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  5. "IRN BRU! Tapadh leibh a shea…

"IRN BRU! Tapadh leibh a sheanair!"

Translation:IRN BRU! Thank you, grandfather!

November 28, 2019

27 Comments


https://www.duolingo.com/profile/Beez448248

I am very curious who (or what?) IRN BRU is~ A gaelic inside reference? A gaelic secret society password?? The chief benefactor to the gaelic speaking world???

Love it regardless, the mystery and how it bounces out the mouth!


https://www.duolingo.com/profile/Dufebag

Haha think it was invented a long time after the gaelic language...the scots love IRU BRU


https://www.duolingo.com/profile/caitlnk

Why is it WRONG without exclamation marks?!


https://www.duolingo.com/profile/JohnEdding

Someone is REALLY excited about IRN BRU!


https://www.duolingo.com/profile/CIMacAonghais

Duolingo does not take punctuation into account. There must have been another error.


https://www.duolingo.com/profile/ana370235

Por qué se escribe leibh y no leat?


https://www.duolingo.com/profile/Eclectic1234

contigo = leat; con usted = leibh


https://www.duolingo.com/profile/Eclectic1234

The "r" at the end of "a sheanair" sounds like there's a "th" (English "th") sound in there. Is it just a breathy, tongue-flipped "r"?


https://www.duolingo.com/profile/Dubnowalos

That is how a slender r (i.e. one that is next to e or i in spelling) is pronounced in Lewis.


https://www.duolingo.com/profile/Azziawhite

What do you mean by Lewis


https://www.duolingo.com/profile/Deborah698429

Lewis is a Hebridean island


https://www.duolingo.com/profile/gn2G7ko3

Granda for grandfather is correct in my area of Scotland


https://www.duolingo.com/profile/Mojojojoe13

As I understand it, the difference between "tapadh leat" and "tapadh leibh" is informal vs formal. The correct answer here uses the formal version. Why is speaking to family considered formal?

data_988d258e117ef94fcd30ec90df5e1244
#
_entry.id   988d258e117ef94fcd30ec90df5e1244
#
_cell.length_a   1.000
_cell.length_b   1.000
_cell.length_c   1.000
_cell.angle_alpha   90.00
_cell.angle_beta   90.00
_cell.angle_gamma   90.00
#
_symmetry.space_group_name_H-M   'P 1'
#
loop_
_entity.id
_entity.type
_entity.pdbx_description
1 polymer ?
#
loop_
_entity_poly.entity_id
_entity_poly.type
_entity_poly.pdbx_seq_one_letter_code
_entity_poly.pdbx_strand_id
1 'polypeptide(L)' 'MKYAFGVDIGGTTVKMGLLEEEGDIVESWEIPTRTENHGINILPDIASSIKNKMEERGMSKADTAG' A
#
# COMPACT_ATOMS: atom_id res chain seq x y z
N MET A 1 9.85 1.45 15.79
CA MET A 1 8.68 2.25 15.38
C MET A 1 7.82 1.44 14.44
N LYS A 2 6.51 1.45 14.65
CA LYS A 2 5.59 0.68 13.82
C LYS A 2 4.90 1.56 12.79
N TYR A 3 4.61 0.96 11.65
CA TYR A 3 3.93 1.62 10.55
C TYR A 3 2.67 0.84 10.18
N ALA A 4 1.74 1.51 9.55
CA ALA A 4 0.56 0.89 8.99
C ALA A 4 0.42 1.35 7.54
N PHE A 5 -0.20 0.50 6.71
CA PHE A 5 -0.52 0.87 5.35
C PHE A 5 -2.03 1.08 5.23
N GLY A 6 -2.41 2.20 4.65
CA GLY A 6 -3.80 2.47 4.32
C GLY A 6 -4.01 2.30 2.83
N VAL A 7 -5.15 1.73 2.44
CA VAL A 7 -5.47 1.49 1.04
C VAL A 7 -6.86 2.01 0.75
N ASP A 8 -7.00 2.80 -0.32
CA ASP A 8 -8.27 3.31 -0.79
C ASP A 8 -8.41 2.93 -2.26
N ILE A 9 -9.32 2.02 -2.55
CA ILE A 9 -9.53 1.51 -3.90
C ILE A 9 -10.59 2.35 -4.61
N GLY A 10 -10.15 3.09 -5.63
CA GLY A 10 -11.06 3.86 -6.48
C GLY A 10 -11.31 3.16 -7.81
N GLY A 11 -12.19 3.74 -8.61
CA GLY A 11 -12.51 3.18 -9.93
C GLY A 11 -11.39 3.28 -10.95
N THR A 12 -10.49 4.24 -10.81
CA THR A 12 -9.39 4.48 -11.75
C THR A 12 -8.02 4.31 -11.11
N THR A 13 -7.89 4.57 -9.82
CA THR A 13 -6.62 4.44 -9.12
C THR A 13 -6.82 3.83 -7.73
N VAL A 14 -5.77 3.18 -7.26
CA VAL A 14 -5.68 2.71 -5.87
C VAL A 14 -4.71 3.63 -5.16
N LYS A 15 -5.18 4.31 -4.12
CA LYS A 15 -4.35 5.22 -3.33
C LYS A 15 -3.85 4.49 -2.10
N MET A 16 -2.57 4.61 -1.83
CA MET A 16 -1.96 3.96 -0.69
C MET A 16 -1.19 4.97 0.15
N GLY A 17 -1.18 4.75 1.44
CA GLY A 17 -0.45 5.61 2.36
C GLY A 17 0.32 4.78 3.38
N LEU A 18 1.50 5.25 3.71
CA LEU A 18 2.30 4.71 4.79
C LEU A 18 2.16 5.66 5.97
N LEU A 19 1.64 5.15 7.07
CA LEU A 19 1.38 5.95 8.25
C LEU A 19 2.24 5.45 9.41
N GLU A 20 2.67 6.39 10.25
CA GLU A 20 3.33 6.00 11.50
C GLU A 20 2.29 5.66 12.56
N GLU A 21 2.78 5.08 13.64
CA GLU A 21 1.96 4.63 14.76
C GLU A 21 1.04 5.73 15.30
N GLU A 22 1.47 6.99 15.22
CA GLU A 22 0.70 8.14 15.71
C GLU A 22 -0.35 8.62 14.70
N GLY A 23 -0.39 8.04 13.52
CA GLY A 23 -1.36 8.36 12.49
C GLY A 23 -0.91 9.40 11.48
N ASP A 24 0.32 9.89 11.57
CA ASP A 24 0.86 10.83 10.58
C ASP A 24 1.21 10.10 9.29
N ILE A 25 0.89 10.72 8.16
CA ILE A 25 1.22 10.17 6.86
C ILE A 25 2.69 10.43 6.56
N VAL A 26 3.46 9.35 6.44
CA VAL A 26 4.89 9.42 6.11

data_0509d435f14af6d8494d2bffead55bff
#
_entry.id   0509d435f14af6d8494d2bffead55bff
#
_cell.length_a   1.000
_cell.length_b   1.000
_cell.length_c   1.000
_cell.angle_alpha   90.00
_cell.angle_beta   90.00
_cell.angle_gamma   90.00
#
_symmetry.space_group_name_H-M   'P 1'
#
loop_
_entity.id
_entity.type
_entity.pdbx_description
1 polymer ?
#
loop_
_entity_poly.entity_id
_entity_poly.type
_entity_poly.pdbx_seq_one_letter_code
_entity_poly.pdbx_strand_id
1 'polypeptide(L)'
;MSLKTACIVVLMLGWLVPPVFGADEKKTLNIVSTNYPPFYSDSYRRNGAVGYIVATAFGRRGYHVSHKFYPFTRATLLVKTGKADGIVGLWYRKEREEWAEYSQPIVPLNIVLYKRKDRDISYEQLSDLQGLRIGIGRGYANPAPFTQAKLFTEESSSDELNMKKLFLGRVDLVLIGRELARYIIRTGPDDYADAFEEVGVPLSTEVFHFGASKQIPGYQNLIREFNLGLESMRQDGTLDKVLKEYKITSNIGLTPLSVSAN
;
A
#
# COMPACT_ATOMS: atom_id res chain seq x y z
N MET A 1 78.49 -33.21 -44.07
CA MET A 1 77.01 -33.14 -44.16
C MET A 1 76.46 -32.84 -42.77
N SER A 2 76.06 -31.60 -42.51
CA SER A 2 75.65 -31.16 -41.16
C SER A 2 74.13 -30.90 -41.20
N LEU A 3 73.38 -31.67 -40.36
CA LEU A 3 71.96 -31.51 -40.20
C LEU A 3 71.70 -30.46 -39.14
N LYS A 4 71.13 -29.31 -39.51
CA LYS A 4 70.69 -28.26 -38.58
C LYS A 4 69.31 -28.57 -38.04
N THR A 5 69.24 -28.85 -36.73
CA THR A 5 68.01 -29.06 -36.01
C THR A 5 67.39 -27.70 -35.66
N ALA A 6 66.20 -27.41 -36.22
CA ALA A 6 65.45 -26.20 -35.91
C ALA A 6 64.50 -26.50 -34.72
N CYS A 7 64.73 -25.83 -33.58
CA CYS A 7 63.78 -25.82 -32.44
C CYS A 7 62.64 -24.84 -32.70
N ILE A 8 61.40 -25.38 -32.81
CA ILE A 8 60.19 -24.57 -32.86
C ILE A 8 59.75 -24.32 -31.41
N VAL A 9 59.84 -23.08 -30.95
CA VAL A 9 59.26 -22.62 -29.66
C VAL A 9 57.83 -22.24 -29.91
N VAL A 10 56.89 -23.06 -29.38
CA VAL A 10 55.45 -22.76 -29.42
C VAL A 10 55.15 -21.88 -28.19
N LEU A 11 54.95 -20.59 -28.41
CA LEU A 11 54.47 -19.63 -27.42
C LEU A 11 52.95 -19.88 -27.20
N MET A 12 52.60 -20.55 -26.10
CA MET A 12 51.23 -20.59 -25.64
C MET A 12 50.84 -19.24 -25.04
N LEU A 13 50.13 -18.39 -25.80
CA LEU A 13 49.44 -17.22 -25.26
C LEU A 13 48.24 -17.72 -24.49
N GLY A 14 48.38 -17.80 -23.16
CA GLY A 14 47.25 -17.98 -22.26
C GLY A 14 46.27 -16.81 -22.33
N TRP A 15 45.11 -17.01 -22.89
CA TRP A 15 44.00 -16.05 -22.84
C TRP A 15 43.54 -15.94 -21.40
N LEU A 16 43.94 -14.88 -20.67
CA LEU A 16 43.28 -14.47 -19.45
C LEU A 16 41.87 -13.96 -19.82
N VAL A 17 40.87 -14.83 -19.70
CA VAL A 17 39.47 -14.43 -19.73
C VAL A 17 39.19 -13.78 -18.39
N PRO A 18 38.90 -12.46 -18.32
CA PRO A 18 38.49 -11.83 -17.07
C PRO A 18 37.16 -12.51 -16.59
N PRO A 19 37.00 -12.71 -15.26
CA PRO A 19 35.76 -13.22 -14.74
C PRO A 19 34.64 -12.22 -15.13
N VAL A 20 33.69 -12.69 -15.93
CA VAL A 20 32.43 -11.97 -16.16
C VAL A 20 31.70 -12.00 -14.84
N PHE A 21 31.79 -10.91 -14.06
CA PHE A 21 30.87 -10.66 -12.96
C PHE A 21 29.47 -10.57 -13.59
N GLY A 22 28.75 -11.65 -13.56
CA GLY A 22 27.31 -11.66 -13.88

https://www.duolingo.com/profile/joannejoanne12

In Gaelic, it's normal to refer to all your elders using the formal, even your parents/grandparents/aunties/uncles etc. It would be seen as a bit disrespectful to use 'leat'.


https://www.duolingo.com/profile/Mojojojoe13

Makes sense! I didn't consider the elder angle since I was so focused on the family aspect. Thanks!


https://www.duolingo.com/profile/joannejoanne12

Easy mistake to make, many European languages would have you using the informal with older family members, but typically, Gaelic doesn't :)


https://www.duolingo.com/profile/Dalriada369

Typed in the exact answer coming up wrong, bug/glitch related??


https://www.duolingo.com/profile/spacecadet1957

Presumably. Flag questions when that happens so the devs can see it


https://www.duolingo.com/profile/RIK-6075

What does it taste like. Please keep the pronunciations. It's better than no pronunciations most of the time, like in the Irish course. Keep them


https://www.duolingo.com/profile/marisabantjes

What is difference between tapadh leat and tapadh leibh?


https://www.duolingo.com/profile/Ashmath.

@eclectic1234 says : leat = informal (tú/ti) leibh = respectful / formal for elders (usted)


https://www.duolingo.com/profile/susan961004

When is seanhair accepted? And when do you add the "H"?


https://www.duolingo.com/profile/Azziawhite

It's the vocative case here, since you're addressing the grandpa, yiu add the h.


https://www.duolingo.com/profile/AuntyMimmi

Why is Irn Bru several times at the beginning of the sentence? I know it's the other national drink in scotland, but why say it before wishing Grandda a good morning?


[deactivated user]

    Because in this sentence, your grandfather has just given you some irn bru and you are both surprised and appreciative


    https://www.duolingo.com/profile/FlakyRainbow

    I can't believe that somebody doesn't know about Irn Bru. I am from another edge of the world and I know.

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